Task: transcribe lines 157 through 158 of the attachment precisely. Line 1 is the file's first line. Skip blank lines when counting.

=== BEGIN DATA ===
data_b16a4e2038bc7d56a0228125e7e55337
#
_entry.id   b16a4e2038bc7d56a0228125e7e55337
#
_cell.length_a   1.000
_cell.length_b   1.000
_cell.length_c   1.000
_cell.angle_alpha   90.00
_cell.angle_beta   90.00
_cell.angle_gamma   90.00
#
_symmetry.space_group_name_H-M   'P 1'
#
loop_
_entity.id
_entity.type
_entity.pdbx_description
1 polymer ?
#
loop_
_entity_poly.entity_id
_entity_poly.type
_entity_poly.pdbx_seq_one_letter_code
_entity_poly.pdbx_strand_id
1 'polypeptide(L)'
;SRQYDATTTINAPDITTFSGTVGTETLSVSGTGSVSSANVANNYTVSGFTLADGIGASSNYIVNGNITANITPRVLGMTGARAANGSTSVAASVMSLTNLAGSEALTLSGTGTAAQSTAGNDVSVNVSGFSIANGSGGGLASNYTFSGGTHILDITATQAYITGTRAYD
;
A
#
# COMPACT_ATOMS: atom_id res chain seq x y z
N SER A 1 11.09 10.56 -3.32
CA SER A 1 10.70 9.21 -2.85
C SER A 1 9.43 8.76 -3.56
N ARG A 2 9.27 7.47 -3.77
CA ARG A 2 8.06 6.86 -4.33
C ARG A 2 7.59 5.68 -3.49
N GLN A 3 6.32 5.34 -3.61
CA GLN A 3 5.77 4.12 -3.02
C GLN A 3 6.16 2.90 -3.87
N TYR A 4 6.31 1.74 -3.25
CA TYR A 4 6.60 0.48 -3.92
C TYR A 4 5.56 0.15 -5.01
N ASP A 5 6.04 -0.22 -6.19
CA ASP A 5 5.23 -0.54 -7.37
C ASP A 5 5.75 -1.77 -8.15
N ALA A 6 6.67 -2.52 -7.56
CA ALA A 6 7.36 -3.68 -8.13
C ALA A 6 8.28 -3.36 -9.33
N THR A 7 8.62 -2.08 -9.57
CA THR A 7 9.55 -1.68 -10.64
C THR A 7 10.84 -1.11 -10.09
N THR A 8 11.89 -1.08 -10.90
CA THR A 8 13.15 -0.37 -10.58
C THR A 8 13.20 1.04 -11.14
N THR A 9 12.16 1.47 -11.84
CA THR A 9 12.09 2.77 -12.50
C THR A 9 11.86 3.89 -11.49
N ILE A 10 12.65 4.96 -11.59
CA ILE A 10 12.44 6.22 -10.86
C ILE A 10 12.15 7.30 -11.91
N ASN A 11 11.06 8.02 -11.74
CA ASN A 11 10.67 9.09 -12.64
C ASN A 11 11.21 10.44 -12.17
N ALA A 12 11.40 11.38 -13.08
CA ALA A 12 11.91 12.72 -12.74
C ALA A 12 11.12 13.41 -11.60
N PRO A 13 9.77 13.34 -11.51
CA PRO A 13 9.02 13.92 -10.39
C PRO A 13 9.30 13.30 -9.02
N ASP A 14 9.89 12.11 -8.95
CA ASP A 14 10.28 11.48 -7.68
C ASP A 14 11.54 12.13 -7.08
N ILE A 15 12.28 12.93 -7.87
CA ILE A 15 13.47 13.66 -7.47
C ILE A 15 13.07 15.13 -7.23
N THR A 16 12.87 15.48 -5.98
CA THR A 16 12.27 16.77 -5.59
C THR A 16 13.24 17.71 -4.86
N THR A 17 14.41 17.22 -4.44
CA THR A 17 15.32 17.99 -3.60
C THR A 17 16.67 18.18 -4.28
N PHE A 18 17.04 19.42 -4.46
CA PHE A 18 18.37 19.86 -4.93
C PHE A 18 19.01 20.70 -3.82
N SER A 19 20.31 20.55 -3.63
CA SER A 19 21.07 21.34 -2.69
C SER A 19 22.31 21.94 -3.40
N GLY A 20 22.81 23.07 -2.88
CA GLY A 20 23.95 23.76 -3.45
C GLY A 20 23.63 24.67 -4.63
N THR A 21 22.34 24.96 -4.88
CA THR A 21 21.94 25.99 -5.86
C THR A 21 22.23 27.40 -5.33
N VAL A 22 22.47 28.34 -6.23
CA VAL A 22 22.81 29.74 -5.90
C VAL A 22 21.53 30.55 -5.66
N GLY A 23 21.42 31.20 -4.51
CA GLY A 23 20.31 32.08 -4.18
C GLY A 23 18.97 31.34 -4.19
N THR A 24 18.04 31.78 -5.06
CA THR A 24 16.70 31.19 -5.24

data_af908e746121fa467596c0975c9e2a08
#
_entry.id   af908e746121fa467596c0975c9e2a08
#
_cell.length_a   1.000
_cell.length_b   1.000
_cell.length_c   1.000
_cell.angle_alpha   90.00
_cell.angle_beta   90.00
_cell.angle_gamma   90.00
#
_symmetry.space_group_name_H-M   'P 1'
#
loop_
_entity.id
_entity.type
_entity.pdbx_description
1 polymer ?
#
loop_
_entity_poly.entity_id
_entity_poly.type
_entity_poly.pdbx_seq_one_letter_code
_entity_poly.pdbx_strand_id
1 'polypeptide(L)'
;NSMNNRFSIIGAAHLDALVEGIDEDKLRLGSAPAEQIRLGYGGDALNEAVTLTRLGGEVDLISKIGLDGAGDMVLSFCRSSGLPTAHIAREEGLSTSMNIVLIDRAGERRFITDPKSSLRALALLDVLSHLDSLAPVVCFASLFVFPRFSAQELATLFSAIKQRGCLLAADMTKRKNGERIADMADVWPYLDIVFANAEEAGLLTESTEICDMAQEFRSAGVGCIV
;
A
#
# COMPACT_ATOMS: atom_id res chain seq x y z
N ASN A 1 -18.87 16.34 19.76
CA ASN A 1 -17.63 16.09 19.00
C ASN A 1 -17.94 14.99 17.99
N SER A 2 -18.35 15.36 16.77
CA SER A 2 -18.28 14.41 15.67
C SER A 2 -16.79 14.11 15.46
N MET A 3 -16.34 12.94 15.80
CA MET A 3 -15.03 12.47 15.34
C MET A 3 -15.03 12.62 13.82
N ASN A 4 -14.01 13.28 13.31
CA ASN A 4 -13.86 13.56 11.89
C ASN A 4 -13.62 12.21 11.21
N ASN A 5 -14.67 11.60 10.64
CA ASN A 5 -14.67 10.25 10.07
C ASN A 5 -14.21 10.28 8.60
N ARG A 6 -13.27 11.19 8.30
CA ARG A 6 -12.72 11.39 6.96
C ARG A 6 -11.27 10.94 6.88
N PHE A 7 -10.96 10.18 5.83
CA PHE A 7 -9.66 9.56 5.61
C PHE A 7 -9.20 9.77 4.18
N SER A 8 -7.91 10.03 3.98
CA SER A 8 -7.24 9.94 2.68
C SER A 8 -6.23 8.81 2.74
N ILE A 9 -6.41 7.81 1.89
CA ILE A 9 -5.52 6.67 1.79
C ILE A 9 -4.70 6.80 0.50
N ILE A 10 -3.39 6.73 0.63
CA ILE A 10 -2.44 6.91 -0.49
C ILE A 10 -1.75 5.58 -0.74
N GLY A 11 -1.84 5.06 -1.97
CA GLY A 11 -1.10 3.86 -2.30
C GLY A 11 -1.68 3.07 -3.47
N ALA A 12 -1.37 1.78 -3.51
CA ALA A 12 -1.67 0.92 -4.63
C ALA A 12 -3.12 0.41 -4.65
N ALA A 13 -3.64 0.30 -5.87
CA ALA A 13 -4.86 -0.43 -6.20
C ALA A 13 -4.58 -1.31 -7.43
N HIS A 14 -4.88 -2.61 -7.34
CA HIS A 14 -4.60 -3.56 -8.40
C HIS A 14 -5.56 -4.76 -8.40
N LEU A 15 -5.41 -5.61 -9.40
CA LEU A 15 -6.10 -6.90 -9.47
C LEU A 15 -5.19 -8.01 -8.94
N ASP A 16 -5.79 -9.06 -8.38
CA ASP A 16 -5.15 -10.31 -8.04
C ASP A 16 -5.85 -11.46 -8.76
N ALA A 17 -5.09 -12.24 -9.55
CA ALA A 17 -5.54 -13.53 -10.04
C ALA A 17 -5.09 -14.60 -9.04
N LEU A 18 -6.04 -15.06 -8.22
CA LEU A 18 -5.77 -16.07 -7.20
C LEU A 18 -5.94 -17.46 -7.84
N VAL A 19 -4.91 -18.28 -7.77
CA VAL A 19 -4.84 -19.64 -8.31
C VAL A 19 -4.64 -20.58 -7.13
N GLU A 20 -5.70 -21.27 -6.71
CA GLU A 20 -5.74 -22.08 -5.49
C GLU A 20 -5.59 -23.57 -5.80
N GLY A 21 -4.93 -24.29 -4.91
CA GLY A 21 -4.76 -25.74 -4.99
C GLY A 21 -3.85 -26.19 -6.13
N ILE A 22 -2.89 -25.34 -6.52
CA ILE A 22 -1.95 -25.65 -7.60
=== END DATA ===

CA ILE A 9 -5.52 6.67 1.79
C ILE A 9 -4.70 6.80 0.50